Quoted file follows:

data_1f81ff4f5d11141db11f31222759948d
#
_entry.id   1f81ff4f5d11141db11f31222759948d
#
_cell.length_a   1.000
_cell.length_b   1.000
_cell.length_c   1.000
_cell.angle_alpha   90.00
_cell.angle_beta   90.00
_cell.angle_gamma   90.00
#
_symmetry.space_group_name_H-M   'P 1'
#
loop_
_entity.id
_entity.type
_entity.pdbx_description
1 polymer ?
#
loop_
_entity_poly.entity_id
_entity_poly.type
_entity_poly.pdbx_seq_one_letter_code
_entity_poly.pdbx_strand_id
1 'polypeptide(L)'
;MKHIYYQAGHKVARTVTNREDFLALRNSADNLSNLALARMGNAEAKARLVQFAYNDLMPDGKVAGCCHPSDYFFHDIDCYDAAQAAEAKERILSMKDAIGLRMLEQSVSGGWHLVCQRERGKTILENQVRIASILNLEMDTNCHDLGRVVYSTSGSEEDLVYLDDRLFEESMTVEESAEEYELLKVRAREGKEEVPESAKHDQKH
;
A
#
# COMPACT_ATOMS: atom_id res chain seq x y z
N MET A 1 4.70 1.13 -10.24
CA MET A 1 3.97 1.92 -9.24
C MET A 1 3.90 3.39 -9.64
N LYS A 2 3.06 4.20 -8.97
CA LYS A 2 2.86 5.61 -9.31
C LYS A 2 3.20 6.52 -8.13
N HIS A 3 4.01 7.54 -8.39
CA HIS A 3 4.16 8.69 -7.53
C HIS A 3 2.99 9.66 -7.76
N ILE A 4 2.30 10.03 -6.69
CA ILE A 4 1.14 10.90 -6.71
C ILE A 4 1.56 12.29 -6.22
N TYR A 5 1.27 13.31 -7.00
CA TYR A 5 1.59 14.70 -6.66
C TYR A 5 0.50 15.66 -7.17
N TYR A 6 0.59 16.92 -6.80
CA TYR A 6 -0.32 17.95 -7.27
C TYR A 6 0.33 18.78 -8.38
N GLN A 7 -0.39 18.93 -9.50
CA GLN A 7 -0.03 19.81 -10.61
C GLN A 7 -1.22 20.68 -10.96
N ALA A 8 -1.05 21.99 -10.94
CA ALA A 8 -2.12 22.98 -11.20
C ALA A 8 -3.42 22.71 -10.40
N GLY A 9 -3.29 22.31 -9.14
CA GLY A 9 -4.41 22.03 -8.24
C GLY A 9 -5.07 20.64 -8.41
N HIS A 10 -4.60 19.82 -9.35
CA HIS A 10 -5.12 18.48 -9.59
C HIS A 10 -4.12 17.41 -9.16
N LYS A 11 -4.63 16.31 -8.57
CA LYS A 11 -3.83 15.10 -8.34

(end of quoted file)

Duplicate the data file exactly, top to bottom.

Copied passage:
data_1f81ff4f5d11141db11f31222759948d
#
_entry.id   1f81ff4f5d11141db11f31222759948d
#
_cell.length_a   1.000
_cell.length_b   1.000
_cell.length_c   1.000
_cell.angle_alpha   90.00
_cell.angle_beta   90.00
_cell.angle_gamma   90.00
#
_symmetry.space_group_name_H-M   'P 1'
#
loop_
_entity.id
_entity.type
_entity.pdbx_description
1 polymer ?
#
loop_
_entity_poly.entity_id
_entity_poly.type
_entity_poly.pdbx_seq_one_letter_code
_entity_poly.pdbx_strand_id
1 'polypeptide(L)'
;MKHIYYQAGHKVARTVTNREDFLALRNSADNLSNLALARMGNAEAKARLVQFAYNDLMPDGKVAGCCHPSDYFFHDIDCYDAAQAAEAKERILSMKDAIGLRMLEQSVSGGWHLVCQRERGKTILENQVRIASILNLEMDTNCHDLGRVVYSTSGSEEDLVYLDDRLFEESMTVEESAEEYELLKVRAREGKEEVPESAKHDQKH
;
A
#
# COMPACT_ATOMS: atom_id res chain seq x y z
N MET A 1 4.70 1.13 -10.24
CA MET A 1 3.97 1.92 -9.24
C MET A 1 3.90 3.39 -9.64
N LYS A 2 3.06 4.20 -8.97
CA LYS A 2 2.86 5.61 -9.31
C LYS A 2 3.20 6.52 -8.13
N HIS A 3 4.01 7.54 -8.39
CA HIS A 3 4.16 8.69 -7.53
C HIS A 3 2.99 9.66 -7.76
N ILE A 4 2.30 10.03 -6.69
CA ILE A 4 1.14 10.90 -6.71
C ILE A 4 1.56 12.29 -6.22
N TYR A 5 1.27 13.31 -7.00
CA TYR A 5 1.59 14.70 -6.66
C TYR A 5 0.50 15.66 -7.17
N TYR A 6 0.59 16.92 -6.80
CA TYR A 6 -0.32 17.95 -7.27
C TYR A 6 0.33 18.78 -8.38
N GLN A 7 -0.39 18.93 -9.50
CA GLN A 7 -0.03 19.81 -10.61
C GLN A 7 -1.22 20.68 -10.96
N ALA A 8 -1.05 21.99 -10.94
CA ALA A 8 -2.12 22.98 -11.20
C ALA A 8 -3.42 22.71 -10.40
N GLY A 9 -3.29 22.31 -9.14
CA GLY A 9 -4.41 22.03 -8.24
C GLY A 9 -5.07 20.64 -8.41
N HIS A 10 -4.60 19.82 -9.35
CA HIS A 10 -5.12 18.48 -9.59
C HIS A 10 -4.12 17.41 -9.16
N LYS A 11 -4.63 16.31 -8.57
CA LYS A 11 -3.83 15.10 -8.34